However, Chip is looking for the fastest code.
    My Prop boards: P8XBlade2, RamBlade, CpuBlade, TriBlade
    Prop OS (also see Sphinx, PropDos, PropCmd, Spinix)
    Website: www.clusos.com
    Prop Tools (Index) , Emulators (Index) , ZiCog (Z80)
  • A couple of days ago I was looking to replace some code but it required a condition code, and I had both C & Z in use.
    PeterJ suggested we look at skip :)

    Here is a solution to skipping instructions without using condition codes...
    case1           mov     cmdtype,          #1            ' returns w /CS=0(enabled)
                    jmp     #cmdxx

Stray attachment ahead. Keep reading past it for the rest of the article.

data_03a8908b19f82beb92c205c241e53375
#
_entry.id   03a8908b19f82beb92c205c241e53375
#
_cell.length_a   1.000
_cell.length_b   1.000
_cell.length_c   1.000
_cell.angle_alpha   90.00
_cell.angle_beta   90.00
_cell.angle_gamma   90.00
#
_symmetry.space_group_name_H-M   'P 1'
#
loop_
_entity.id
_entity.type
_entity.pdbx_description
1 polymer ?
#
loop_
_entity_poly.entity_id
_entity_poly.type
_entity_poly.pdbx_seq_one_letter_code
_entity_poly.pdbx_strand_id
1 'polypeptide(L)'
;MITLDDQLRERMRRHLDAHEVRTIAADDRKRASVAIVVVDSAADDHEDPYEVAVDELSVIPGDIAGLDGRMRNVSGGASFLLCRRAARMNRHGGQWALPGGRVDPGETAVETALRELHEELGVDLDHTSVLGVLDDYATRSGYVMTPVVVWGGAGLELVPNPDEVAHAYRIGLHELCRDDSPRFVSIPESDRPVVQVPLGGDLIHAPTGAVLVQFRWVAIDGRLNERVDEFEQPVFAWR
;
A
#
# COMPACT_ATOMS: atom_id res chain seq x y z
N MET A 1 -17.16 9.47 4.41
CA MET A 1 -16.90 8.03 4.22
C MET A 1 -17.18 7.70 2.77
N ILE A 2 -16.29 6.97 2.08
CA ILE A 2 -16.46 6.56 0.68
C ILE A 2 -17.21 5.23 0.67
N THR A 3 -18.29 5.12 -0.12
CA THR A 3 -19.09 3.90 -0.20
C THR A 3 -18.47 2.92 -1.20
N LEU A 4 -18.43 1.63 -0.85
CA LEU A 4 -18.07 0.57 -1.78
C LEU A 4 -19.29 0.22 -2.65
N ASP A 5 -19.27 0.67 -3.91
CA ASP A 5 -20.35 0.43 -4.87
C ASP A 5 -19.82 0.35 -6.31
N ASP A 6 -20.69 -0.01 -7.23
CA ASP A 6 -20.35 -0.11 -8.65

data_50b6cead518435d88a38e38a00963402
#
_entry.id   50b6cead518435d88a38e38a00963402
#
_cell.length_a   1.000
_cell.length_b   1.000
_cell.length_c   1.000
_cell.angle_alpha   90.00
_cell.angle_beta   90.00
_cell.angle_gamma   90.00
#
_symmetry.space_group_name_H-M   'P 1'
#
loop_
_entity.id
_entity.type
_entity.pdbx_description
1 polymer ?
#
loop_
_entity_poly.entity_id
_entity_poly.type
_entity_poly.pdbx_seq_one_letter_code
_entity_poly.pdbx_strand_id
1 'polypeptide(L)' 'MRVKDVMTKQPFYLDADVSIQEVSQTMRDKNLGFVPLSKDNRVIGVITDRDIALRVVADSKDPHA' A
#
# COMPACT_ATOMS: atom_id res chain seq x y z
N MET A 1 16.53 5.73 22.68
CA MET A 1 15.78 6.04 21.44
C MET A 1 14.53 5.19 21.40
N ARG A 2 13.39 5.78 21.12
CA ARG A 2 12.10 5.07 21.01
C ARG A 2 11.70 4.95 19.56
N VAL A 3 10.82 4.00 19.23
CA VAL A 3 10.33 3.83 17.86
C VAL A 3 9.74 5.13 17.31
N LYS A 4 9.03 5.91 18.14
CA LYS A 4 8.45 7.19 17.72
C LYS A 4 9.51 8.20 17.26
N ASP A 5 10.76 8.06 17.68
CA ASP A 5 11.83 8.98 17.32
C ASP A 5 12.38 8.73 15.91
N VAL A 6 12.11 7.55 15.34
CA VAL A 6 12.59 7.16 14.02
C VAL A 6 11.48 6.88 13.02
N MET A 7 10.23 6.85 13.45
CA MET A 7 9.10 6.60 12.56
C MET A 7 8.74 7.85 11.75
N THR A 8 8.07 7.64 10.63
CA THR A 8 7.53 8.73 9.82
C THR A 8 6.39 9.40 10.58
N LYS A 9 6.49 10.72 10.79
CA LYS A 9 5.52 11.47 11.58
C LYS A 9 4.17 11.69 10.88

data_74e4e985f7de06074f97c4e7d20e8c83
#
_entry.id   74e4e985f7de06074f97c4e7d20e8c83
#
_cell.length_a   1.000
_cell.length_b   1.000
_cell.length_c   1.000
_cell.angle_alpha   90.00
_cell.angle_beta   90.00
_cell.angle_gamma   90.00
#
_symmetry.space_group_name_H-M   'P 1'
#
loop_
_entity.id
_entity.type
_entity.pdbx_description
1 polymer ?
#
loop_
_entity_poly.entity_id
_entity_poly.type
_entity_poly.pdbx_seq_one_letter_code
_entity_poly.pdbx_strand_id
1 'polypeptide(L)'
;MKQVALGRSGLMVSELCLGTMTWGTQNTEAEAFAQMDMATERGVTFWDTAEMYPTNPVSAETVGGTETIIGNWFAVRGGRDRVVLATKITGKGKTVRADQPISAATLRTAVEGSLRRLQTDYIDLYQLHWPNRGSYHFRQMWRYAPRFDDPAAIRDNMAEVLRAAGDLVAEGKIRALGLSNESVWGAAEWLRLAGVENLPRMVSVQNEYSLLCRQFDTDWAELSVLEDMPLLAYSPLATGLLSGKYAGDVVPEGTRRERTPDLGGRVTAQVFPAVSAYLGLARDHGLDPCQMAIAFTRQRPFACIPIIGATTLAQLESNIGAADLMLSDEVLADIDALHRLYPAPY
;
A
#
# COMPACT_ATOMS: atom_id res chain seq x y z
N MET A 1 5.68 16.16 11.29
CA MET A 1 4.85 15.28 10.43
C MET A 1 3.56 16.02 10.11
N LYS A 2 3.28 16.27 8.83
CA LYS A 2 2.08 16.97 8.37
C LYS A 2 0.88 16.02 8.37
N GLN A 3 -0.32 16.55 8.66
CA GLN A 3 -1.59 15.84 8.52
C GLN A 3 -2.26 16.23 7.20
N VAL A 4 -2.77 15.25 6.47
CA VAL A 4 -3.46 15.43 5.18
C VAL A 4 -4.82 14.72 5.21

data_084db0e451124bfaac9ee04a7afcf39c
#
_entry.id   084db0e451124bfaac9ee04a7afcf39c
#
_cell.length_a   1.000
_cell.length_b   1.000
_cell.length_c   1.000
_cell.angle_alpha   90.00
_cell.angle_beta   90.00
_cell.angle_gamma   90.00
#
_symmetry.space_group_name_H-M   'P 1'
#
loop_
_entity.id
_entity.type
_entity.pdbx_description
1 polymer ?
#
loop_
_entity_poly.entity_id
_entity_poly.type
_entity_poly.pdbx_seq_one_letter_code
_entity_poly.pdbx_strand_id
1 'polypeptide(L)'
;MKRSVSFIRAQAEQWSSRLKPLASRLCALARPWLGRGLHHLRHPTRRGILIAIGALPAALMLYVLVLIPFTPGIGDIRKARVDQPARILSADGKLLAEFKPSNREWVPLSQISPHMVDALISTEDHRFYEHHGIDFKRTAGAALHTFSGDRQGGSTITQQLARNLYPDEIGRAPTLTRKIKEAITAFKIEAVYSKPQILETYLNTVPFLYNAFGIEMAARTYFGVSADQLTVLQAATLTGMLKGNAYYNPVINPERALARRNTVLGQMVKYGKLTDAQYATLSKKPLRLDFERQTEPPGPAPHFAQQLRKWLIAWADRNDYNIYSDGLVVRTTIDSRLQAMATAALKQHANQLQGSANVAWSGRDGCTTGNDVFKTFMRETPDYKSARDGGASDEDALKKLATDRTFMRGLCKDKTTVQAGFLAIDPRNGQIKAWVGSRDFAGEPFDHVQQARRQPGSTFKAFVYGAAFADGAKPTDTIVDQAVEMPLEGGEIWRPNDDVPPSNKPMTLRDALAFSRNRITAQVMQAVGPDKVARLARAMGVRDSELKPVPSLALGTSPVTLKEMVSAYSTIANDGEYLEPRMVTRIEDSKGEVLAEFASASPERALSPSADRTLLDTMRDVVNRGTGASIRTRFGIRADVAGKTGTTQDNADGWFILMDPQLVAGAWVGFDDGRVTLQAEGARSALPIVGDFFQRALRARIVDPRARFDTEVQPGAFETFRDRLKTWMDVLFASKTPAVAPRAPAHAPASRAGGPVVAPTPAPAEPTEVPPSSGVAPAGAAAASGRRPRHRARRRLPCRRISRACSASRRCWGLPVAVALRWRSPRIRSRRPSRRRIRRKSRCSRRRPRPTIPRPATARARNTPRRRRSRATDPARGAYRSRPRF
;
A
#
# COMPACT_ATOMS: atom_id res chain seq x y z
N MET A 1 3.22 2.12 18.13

case2           mov 	cmdtype,          #0            ' returns w /CS=1(disabled)
    cmdxx           outl    #sd_cs                          '/ /CS=0(enabled) 
    .....
                    skip    cmdtype                         '| skips next instr if #1
                    outh    #sd_cs                          '/ /CS=1(disable) if reqd
    
    My Prop boards: P8XBlade2, RamBlade, CpuBlade, TriBlade
    Prop OS (also see Sphinx, PropDos, PropCmd, Spinix)
    Website: www.clusos.com
    Prop Tools (Index) , Emulators (Index) , ZiCog (Z80)
  • JMP & CALL Relative & Direct COG/LUT/HUB Addressing

    Here is the definitive example from Chip

    https://forums.parallax.com/discussion/comment/1438380/#Comment_1438380
    My Prop boards: P8XBlade2, RamBlade, CpuBlade, TriBlade
    Prop OS (also see Sphinx, PropDos, PropCmd, Spinix)
    Website: www.clusos.com
    Prop Tools (Index) , Emulators (Index) , ZiCog (Z80)